Monday, August 4, 2014

Not meant to be derogatory at all, I just don't understand!
Maybe I am just to old and have seen to many very good, to great players, from Joe D, Whitey Ford, Yogi and the best of them all...Mickey to now. And I just don't get it! Other then being a nice guy, playing SS for the Yankees for 20 years, hitting 1st or 2nd, having 2,660 more plate appearances than any Yankee, other than homers he should have most of the Yankee hitting records.
Ok, he has over 3400 hits but he is a singles hitter and pitchers have no fear of him in game winning situations, he has never been a dominant player, in the field he isn't even rated among the top 350 SS. He is a hitter playing SS below avg., he has a few Gold gloves but we all know they are given to players by popularity many times. In 20 years he has been named the best player on the Yankees 3 times, we have a player that has played for the Yankees eight years with 4 best player honors.
I see Jeter has many good points but, the idea of him being one of the all time Great Yankee players is silly!
I do see Jeter as one of if not the best Yankee SS we have ever had. HoF awaits him, for sure. Everyone of the Greatest Yankees were Dominant players of their time for more than 10 years or more, something Jeter has never been.
Respect him and how he has played and what he has done...I do. HoF player, yes! 100% votes BS, not even close.
So, to almost all the fans, Yes broadcasters, and New York Media, Jeter IS the Greatest Yankee ever.
If they change it to The Greatest Yankee of the 21st Century, I'll buy into it...if not, then it is a shame they missed seeing some of the real Dominant Yankee players of all time and again...I just don't get it, and never will!
Get it straight, I am pointing out the Hype he has had over these many years starting with Joe T and then the media and broadcasters of YES on to the New York media. Even at the game last night one of the announcers pointed out how his hitting is not that good in clutch situations (which he quickly added; "I may get kicked out of here for that!" or something like that). But they continue to hit him #2, nobody wants to confront Jeter except Cashman and sooner or later he will change the hitting order.
The fans under 50+/- think I am trying to down play Jeter and his worth to the Yankees? I am not, I am just looking at him with very clear eyes, and they may be old but, they are never clouded by what others demand I believe, just because they say it is true doesn't make it so.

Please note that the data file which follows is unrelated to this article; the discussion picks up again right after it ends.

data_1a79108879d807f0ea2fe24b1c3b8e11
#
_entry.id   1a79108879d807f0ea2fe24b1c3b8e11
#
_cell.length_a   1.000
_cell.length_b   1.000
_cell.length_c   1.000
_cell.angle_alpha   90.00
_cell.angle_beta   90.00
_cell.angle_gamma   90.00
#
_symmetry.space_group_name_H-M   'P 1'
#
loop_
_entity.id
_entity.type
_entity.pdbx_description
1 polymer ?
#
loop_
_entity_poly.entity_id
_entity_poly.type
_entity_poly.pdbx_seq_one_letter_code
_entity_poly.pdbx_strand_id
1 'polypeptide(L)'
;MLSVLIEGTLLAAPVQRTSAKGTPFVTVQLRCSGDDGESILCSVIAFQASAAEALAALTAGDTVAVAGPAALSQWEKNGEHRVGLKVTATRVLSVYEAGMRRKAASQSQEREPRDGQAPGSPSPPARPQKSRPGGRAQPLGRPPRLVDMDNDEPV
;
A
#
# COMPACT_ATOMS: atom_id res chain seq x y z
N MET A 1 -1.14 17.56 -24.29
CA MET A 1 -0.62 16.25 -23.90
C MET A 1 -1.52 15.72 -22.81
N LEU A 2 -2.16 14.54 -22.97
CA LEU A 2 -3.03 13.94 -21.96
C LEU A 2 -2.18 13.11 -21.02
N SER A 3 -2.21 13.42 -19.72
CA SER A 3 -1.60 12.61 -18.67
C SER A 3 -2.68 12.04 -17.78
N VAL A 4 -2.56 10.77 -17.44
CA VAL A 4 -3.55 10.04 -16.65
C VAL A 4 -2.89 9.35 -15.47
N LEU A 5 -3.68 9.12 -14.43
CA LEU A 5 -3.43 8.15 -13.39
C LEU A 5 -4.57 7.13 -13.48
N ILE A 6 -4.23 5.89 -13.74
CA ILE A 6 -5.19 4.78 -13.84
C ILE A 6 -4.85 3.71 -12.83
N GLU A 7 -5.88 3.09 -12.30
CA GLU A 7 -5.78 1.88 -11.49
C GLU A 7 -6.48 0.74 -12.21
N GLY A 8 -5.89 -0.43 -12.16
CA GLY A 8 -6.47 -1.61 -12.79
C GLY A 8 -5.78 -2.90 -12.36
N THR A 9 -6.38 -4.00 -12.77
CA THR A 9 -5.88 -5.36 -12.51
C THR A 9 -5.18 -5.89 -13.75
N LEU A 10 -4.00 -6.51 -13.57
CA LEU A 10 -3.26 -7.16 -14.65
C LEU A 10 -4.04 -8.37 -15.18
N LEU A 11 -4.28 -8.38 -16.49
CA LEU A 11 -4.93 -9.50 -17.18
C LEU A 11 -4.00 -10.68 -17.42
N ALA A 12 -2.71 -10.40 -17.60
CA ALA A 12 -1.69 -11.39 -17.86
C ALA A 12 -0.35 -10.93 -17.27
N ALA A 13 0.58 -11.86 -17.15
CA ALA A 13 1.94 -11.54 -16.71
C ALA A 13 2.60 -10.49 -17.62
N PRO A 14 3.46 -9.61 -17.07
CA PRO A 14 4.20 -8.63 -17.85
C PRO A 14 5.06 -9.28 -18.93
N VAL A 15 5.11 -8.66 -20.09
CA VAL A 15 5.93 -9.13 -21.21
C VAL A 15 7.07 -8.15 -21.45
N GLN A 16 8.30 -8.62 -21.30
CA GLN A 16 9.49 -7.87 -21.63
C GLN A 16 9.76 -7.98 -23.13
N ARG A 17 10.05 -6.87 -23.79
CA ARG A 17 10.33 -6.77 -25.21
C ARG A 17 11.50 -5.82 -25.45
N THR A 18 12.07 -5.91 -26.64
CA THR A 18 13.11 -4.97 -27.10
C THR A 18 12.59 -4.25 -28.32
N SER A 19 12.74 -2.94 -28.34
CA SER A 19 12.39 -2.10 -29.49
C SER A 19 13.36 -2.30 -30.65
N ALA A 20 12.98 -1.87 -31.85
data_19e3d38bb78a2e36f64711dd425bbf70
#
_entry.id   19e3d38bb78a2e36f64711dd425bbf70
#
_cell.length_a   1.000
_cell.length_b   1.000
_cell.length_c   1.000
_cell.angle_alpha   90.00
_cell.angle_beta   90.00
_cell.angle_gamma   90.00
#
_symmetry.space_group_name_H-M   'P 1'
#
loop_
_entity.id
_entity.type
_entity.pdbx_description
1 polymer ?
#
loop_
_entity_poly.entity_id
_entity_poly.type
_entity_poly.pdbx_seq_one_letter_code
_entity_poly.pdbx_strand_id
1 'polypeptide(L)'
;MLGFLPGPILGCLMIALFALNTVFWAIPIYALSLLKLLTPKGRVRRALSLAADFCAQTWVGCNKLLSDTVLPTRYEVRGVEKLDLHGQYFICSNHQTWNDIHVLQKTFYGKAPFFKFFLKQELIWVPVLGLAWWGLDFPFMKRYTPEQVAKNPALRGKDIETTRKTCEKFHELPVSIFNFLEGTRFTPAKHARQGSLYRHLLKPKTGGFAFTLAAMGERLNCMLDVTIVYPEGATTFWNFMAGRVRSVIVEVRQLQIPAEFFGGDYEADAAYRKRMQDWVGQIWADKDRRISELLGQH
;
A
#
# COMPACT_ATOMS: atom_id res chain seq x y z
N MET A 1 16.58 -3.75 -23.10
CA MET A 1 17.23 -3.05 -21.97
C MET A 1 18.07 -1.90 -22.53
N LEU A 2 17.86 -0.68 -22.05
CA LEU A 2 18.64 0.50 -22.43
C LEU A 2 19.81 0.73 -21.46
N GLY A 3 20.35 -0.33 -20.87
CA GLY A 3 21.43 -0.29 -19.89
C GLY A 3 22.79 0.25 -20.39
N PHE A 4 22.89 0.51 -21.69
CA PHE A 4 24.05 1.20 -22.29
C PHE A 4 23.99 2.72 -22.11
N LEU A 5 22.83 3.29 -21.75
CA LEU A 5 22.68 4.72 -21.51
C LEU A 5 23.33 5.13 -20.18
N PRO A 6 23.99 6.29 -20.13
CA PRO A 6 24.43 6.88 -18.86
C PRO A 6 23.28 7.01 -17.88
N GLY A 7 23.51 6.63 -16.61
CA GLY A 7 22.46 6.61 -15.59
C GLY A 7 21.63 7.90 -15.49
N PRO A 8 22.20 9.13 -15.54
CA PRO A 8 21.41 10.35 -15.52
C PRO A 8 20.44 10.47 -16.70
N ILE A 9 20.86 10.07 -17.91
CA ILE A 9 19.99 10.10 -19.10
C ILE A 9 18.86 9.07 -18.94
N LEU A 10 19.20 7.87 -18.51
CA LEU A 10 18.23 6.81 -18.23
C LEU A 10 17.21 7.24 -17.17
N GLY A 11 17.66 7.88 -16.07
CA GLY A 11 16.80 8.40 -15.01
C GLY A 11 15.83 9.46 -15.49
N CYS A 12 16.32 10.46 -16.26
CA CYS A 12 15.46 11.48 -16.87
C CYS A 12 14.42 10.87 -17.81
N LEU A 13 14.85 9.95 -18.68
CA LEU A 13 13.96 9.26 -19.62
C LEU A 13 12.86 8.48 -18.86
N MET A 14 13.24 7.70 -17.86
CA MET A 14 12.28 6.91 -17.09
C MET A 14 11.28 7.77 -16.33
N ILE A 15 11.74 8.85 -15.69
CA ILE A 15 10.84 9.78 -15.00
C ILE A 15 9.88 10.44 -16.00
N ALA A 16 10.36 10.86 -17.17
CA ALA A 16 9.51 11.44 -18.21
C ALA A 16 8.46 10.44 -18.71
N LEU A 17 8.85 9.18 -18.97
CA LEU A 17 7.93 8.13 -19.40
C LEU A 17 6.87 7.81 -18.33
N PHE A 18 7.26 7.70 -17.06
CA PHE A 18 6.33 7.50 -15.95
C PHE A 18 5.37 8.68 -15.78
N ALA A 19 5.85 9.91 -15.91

DOMINATE is the key word some seem to forget, that separates the truly great players form the very, very good players.
Jeter is not one of the Greatest Yankees, he is one of the Greatest 21 Century of now.

Wednesday, June 18, 2014

Hype a Ball Player so much so often.....!

When Player is hyped so much by his Manager Joe T, and then the New York Sports Media, is it any wonder those of you that grew up with Jeter at SS, think of him as one of the greatest Yankees ever!
Not even close fans, I go by what I see and what the stats tell me about a player, I could care less if he was as hard to play with as Ty Cobb. Or, going the other way, Jeter is loved by many NY fans... but his Hype doesn't match up with his stats or his play on the field.
Other than 2012 Jeter hasn't hit over .300 since 2009 at all. And has gone from an average fielding SS to a not very good SS. Anyone ever think, many plays made by an infielder that are Fantastic, are only that way because the person didn't have the range to be there for the ball in the first place.When there was talk of moving him out of the #2 slot or sitting him more, well let's say he wasn't too happy about it.The guy was a great hitting shortstop for 17 years, but 2009 was his last good year. He will make it into the HoF, because of what? 3,000 hits? The reason I ask is there are about 28 (soon to be 30+) guys in that club. Other than that, what MLB record other than Strike outs is he in the top 20 (all time)?